The writing itself was average; Tania cannot simply say “cloudy skies”, but instead “skies heavy with cloud,” and other such distasteful murmurings. I believe her writing style was influenced by her choice of reading material; she preferred spy stories and romance novels to the weightier classics her mother recommended. The injection of Tania’s life story among the details of the sailing adventure became a bit nauseating. I lost interest in how her parent’s divorce created havoc for her adolescence, and snored through stories of her life as a NYC street punk.
Overall, the story itself floated clear of the burden of Tania’s immature writing. Very entertaining reading for the armchair traveller.
Discusses the stagecoach trip from Missouri to Nevada; lingers in Mormon country for awhile, attacks the text of the Book of Mormon for being hogwash (ripping off the Old testament but adding in modern elements, such as during the Ark rip-off, they had a compass…). Silver mining in Nevada, and living it up in San Francisco; sailing to Hawaii. Contrary to the misattributed quote that “the coldest winter I ever spent was a summer in San Francisco,” Mark Twain actually noted that the weather in SF is 70 degrees year round. (see the reprints page)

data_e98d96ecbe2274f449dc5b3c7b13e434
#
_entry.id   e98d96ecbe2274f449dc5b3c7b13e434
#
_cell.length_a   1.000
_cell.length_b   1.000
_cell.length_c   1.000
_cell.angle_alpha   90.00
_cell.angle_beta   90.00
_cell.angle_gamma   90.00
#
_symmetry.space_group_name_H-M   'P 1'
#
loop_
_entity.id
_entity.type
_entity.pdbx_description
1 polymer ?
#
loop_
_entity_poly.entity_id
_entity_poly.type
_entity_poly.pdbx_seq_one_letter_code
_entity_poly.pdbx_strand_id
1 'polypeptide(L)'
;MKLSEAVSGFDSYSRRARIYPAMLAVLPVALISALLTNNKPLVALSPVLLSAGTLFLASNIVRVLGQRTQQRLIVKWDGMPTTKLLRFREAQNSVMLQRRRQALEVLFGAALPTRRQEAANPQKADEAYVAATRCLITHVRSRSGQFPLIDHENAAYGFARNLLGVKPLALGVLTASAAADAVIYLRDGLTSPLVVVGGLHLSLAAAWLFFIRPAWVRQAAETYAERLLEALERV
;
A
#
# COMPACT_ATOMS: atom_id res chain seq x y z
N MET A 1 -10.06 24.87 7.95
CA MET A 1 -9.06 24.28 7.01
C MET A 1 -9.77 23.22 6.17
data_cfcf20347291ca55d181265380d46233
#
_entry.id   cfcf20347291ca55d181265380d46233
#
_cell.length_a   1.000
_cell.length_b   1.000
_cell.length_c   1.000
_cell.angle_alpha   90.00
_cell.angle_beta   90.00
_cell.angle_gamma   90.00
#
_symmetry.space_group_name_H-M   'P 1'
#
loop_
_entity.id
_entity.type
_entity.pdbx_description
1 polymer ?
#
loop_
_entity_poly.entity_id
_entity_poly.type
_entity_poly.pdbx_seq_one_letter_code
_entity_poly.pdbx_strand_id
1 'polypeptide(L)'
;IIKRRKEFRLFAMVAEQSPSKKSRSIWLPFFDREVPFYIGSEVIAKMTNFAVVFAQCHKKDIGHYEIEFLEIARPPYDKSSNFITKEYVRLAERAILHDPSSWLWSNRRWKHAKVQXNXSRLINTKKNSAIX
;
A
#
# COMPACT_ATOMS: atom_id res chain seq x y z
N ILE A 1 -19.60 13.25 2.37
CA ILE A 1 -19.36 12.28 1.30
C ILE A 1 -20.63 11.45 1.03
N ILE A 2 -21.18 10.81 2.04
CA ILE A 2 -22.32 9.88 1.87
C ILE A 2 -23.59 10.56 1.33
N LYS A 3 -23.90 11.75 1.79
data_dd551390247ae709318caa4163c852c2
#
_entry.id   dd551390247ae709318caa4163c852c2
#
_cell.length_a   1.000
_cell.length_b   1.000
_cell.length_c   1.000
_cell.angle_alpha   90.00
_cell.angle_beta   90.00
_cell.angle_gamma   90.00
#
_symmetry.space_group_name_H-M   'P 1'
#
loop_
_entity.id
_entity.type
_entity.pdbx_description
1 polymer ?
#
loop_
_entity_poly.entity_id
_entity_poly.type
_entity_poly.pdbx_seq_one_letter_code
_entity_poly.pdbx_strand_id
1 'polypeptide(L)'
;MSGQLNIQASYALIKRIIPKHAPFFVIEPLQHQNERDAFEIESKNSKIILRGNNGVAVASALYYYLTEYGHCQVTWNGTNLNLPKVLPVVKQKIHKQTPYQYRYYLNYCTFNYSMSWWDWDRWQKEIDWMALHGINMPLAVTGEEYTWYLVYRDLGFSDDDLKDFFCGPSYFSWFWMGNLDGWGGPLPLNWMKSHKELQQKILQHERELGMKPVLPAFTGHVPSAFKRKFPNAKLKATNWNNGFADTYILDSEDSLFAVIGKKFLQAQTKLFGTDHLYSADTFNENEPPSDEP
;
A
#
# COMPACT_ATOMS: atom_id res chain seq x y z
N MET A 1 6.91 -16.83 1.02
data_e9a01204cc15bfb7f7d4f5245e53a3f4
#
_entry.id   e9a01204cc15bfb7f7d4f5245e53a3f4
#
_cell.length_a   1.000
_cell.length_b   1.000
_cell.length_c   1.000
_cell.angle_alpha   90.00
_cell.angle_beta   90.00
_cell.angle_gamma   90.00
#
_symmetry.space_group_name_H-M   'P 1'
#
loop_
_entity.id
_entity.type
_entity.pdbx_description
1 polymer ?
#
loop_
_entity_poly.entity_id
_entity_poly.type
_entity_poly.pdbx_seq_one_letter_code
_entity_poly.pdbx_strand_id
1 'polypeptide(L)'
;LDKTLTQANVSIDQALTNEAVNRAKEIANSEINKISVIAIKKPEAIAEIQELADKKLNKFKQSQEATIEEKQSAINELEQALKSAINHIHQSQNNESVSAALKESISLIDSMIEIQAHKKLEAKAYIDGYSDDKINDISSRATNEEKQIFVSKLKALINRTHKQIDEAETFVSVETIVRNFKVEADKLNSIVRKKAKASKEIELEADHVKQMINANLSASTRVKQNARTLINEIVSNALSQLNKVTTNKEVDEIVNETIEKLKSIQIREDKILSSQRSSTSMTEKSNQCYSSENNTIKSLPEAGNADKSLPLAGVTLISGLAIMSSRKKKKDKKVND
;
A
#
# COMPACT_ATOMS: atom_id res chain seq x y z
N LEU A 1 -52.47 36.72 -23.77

1. The Gastronomical Me by M.F.K. Fisher
2. Being Dead by Jim Crace
3. A House for Mr. Biswas by VS Naipaul
4. Desperate Characters by Paula Fox
5. You Can’t Win by Jack Black
6. Vanity Fair by William Thackeray
7. Into a Desert Place by Graham MacKintosh
8. Kitchen Confidential by Anthony Bourdain
9. The Man Without Qualities by Robert Musil
10. The Comfort of Strangers by Ian McEwan
11. The Prime of Miss Jean Brody by Muriel Spark
Smack dab in the middle of the ‘Loin is the Geary Theater. This gem is an old triple decker theater built in 1910 that seats 250-ish people. Tuesday, after a somewhat disappointing dinner at The Slanted Door, we drew ourselves up into our most cultured posture and headed for the Theatre.